Tuesday, January 30, 2018

From Coastal Trade to Global Shipping

A new interactive map is providing valuable insights into how England's maritime empire began. In late Medieval and Tudor England shipping involved mainly coastal trading. However from these humble beginnings was to emerge a merchant navy that would soon be trading with all parts of the world.

Medieval and Tudor Ships is a database of merchant ships and the voyages they undertook in the period from 1400 to 1580. The database includes records of 50,000 ship voyages out of over 400 English, Welsh, and Channel Islands ports. From the database Medieval and Tudor Ships has created two interactive maps. A Ports Map shows all the English and Welsh ports in the database. The other, Routes Map, shows the origins and destinations of the ship voyages in the database.

The Routes Map only shows the origin and destination ports of voyages, it doesn't show the actual route taken by ship between the two ports. If you click on a port however you can view all the other ports that ships have traveled to and from. The map therefore does provide a great overview of where individual ports had trading relationships in the Tudor period.

Skip forward 200 years and merchant fleets are trading all over the world. Wooden Ships is an interactive map which allows you to explore European maritime activity from 1750 to 1850. The visualization is based on digitized shipping logs from the Climatological Database for the World's Oceans 1750-1850.

Using the map menu you can view a mapped visualization of the marine journeys undertaken by British, Dutch, French and Spanish ships. You can use the time-line at the bottom of the map to select any range of years from 1750 to 1850. The map also allows you to filter the data by wind speed patterns and by other weather and climatic conditions. If you click on a hexbin on the map you can also read entries from the ship logbooks yourself.

Morgan Herlocker has also used the Climatological Database for the World's Oceans to create an interactive map of international ship traffic between 1750 and 1850. These historical ship logbooks contain a wealth of data both about the routes taken by ships and the weather conditions encountered by the ships during their voyages.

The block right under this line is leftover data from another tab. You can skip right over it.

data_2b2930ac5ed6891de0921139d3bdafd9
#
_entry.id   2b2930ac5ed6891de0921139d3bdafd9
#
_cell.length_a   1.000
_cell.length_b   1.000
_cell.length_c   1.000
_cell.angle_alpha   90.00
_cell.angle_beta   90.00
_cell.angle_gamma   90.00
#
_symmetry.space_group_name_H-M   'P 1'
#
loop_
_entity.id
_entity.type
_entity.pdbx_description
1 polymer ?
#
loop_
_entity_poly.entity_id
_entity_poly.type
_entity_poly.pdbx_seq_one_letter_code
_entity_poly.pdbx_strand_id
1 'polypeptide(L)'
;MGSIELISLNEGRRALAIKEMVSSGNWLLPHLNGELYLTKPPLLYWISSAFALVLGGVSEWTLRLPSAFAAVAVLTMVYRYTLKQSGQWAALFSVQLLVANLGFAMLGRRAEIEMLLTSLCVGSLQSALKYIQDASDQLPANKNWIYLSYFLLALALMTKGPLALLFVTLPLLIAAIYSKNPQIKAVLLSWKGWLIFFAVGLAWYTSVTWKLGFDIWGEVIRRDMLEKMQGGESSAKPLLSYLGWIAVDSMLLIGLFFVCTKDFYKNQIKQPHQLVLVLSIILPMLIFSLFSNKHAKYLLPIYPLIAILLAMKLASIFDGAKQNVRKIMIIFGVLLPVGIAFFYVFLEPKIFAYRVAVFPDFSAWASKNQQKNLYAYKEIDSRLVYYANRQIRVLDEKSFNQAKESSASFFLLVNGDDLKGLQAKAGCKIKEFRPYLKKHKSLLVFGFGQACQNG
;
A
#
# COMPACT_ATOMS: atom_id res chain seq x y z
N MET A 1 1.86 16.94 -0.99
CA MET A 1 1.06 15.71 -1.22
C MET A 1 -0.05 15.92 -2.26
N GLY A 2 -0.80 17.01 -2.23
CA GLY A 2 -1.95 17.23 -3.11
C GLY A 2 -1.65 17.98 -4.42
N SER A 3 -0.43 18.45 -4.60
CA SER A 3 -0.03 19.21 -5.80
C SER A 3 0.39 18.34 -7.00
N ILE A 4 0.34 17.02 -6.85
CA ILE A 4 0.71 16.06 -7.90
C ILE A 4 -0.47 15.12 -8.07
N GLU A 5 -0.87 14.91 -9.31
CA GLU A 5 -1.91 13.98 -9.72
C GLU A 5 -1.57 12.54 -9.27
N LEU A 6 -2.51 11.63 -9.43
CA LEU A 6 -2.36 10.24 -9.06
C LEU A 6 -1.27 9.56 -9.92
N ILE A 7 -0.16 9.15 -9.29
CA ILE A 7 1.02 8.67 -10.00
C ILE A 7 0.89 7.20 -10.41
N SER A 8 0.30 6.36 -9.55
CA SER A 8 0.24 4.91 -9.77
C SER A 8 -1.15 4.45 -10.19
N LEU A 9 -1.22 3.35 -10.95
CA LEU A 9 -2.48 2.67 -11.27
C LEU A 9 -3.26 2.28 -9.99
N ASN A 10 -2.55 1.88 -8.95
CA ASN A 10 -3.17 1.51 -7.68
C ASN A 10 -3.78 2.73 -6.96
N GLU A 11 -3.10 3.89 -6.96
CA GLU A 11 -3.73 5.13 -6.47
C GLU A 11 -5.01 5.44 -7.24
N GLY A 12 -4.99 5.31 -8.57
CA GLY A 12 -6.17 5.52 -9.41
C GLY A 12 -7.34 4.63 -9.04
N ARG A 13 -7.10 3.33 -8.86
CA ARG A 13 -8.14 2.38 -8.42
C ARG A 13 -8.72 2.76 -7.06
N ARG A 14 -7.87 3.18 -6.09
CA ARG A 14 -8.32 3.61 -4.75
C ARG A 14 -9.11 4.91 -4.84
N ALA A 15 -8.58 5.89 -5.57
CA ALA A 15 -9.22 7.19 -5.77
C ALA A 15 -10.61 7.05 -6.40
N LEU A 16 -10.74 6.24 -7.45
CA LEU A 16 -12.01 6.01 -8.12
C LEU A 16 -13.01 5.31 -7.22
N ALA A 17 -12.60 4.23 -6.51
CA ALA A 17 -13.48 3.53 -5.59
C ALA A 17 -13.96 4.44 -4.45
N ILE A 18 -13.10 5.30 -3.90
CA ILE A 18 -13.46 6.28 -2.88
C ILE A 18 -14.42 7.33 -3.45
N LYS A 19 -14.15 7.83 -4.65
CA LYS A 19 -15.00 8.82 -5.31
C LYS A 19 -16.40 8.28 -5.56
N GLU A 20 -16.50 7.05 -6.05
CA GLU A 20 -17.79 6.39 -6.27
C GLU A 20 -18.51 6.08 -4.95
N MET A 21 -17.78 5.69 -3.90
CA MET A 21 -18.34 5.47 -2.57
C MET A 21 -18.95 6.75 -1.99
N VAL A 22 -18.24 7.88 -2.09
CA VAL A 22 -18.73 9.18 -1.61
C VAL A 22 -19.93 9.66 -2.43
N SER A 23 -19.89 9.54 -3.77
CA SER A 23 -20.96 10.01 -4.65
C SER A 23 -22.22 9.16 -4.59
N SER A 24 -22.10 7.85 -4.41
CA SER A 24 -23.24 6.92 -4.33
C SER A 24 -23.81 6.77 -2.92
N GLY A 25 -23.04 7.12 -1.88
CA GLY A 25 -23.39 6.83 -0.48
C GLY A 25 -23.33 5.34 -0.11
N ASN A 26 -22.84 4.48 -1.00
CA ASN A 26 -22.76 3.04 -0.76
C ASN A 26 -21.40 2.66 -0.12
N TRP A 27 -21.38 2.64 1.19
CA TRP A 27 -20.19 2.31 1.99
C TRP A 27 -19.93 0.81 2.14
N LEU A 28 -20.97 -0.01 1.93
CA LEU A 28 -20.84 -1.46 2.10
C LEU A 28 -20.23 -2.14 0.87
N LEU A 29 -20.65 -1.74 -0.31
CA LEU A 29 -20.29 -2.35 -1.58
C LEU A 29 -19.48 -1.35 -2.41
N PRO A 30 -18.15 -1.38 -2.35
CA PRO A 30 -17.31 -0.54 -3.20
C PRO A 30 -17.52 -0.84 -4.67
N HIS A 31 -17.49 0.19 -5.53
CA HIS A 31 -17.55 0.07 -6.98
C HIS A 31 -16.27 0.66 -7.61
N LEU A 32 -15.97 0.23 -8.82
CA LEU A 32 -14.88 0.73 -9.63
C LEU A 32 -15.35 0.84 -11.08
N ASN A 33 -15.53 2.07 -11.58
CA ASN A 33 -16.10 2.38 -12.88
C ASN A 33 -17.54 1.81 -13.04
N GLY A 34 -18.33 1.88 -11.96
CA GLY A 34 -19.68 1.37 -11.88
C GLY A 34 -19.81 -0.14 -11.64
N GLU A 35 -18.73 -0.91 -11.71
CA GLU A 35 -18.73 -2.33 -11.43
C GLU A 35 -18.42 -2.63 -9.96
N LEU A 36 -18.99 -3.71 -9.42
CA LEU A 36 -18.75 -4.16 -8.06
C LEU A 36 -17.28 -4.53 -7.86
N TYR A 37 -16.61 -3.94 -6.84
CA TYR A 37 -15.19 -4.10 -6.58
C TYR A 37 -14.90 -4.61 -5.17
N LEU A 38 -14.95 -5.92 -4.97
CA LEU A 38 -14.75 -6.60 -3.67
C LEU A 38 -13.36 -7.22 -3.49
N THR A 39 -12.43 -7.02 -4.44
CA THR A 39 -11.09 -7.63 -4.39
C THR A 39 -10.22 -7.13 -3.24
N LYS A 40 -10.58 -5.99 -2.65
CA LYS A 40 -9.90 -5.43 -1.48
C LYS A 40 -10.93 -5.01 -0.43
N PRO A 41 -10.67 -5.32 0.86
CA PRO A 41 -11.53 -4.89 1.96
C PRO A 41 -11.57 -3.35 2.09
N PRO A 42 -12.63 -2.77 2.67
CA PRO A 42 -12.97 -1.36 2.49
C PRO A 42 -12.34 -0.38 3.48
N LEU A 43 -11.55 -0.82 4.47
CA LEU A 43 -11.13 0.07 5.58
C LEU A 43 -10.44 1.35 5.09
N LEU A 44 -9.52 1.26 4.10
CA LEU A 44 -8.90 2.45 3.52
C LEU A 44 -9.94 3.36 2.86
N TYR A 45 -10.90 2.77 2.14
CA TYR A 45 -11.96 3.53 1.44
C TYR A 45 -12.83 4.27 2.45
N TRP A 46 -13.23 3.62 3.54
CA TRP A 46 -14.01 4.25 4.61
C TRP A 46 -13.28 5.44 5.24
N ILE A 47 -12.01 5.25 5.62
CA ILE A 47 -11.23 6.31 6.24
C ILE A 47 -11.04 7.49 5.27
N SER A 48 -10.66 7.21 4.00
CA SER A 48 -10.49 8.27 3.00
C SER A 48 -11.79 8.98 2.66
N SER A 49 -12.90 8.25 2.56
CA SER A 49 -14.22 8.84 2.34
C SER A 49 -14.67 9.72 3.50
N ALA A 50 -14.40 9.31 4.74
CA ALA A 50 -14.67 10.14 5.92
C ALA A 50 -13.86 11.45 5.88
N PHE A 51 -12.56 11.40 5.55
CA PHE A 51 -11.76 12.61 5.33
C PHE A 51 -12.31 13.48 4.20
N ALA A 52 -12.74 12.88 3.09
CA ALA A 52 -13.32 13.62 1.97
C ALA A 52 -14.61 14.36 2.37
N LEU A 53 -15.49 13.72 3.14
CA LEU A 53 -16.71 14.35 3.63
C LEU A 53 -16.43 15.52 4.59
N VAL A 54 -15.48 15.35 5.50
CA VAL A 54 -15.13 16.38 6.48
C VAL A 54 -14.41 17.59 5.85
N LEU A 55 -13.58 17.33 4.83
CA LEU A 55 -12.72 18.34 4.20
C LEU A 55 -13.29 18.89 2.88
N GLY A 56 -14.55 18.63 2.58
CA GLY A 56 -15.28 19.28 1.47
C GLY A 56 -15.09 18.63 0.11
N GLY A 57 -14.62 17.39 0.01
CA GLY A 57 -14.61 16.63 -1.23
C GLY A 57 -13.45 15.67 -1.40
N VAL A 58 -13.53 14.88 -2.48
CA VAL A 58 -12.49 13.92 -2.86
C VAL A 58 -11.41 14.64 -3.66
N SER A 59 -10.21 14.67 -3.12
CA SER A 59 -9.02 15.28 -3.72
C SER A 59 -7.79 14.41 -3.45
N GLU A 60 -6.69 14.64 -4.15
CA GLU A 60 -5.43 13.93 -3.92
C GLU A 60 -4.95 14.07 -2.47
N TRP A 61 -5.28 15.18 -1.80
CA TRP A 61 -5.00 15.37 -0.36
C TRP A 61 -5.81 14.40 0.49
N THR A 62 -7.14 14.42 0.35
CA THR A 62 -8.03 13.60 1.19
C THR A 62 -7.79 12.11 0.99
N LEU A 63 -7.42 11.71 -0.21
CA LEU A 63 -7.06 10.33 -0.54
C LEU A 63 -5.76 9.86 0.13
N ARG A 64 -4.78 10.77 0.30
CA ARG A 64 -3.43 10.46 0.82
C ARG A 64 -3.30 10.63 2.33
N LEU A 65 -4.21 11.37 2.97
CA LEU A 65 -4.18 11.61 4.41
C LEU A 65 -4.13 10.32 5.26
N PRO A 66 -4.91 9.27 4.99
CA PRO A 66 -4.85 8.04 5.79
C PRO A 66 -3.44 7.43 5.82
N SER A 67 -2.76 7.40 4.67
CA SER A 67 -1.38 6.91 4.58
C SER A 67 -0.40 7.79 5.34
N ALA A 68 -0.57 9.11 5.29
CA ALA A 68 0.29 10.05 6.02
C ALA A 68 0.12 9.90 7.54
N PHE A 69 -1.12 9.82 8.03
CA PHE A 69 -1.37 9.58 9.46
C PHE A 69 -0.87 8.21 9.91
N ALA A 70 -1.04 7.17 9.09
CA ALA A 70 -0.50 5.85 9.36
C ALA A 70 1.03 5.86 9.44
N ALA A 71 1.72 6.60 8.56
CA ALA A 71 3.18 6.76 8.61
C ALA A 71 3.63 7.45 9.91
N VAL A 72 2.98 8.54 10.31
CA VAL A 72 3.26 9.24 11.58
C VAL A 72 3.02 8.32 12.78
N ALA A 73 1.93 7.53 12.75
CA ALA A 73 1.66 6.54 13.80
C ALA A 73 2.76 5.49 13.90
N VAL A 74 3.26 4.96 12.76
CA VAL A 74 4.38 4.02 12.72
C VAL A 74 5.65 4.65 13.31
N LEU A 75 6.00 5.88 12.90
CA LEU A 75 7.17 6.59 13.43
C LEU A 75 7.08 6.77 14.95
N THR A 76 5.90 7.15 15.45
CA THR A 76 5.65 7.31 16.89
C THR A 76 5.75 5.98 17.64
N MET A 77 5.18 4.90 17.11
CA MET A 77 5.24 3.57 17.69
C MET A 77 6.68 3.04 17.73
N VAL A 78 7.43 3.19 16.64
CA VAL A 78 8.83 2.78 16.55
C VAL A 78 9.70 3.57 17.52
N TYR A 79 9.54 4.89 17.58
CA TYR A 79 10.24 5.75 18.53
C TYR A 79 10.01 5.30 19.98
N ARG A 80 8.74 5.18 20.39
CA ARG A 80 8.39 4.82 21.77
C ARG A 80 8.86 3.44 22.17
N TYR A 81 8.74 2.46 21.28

Morgan took the location data from these 100 years of ship logs and plotted them on a Mapbox map. The thousands of data points in Ships Logs were processed into vector tilesets using tippecanoe. One thing that clearly emerges from mapping all this data is the routes of the major shipping lanes from 1750-1850.

Skip forward another 150 years and there really are very few areas of the world's oceans and seas which aren't a part of the global shipping trade. Shipmap.org is an outstanding animated interactive map visualizing the movements of the global merchant shipping fleet over the course of 2012.

The map uses AIS shipping data from exactEarth. This data is presented on a Leaflet powered map using custom designed map tiles. The map tiles include bathymetry and major river data from Natural Earth.

Using the map you can explore the movements of different types of cargo ships over the course of 2012. You can also filter the ships shown on the map by type of cargo vessel.

There is so much to love about this map, from the huge amount of animated data visualized on the map to the design of the map tiles themselves. I also really like the brilliant audio guide to the map and the data displayed. This audio guide takes you on a little tour of the world explaining some of the interesting patterns that emerge from the data and the worldwide merchant shipping trade.
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